Nov 17, 2007 rated it liked it  ·  review of another edition
Shelves: libraryread
It's more of a theme-based biography than strictly chronological & very British (I have got to start using the word "kipple"!). Mr. Webb was also an acquaintance of Douglas & as well as being the "official biographer", he was able to bring some of his personal insights to the work. I learned more about his family background that I remember reading in either the Gaiman or Simpson bios - the section of pictures (if a bit too small) was a lovely addition, as was the list of Douglas' favouri ...more
May 16, 2008 rated it it was ok  ·  review of another edition
Recommends it for: die hard HHGTG fans
Painstakingly researched, and affectionate. Webb acknowledges his seriously pro-Douglas bias, but he makes many excuses for Adams' personality challenges which are a bit grating to read after a while. The early parts of the book are the strongest, focusing on things that happened and anecdotes. I consider myself a great admirer of his work, but not a fanatic, so I was happy to learn about the childhood and adolescent circumstances that shaped one of the funniest English modern writers. The latte ...more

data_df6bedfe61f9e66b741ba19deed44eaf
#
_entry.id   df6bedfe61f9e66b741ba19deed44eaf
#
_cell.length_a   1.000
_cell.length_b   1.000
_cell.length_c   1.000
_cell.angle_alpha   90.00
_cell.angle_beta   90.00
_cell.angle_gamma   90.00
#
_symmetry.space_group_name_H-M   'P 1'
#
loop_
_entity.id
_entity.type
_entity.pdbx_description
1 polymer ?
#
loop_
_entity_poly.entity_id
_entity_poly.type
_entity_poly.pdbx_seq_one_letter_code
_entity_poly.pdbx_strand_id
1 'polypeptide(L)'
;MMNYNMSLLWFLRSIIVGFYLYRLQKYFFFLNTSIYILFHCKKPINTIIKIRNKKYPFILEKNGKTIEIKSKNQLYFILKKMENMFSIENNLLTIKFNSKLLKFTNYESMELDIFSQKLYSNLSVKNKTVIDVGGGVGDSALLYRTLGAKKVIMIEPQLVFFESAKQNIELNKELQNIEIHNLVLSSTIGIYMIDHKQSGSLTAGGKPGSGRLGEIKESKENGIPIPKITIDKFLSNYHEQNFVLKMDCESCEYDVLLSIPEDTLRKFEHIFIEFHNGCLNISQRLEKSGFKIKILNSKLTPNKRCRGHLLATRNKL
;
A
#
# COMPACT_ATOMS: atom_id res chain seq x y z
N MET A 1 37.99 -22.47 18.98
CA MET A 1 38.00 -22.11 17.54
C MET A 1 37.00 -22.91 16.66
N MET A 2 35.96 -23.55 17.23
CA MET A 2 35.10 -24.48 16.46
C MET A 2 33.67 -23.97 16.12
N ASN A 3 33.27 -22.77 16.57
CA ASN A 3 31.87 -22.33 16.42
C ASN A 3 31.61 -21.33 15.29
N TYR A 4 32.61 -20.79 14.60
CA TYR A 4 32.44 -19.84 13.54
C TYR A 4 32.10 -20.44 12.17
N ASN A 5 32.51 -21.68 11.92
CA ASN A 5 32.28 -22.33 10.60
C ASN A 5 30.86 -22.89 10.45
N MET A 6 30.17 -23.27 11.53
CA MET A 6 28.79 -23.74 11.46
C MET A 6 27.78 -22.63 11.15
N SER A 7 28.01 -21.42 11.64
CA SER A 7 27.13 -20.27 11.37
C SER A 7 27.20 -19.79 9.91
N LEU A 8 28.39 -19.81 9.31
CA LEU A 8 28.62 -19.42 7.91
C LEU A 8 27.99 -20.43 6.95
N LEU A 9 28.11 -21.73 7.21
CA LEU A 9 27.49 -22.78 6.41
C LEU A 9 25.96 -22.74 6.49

Dec 06, 2011 rated it it was amazing  ·  review of another edition
Fantastic! It takes a little while to get going through some slightly dull plodding about at the start discussing Douglas Adams' family, but it really hits its stride once the great author gets into the picture. Very intelligent and often funny (maybe a bit too much America-bashing from author Webb, ironic as Douglas loved America), this book is straightforward for about half the pages and then goes off the rails in different directions about Adams' life. Appropriate, though, given how full of i ...more
Richard Barnes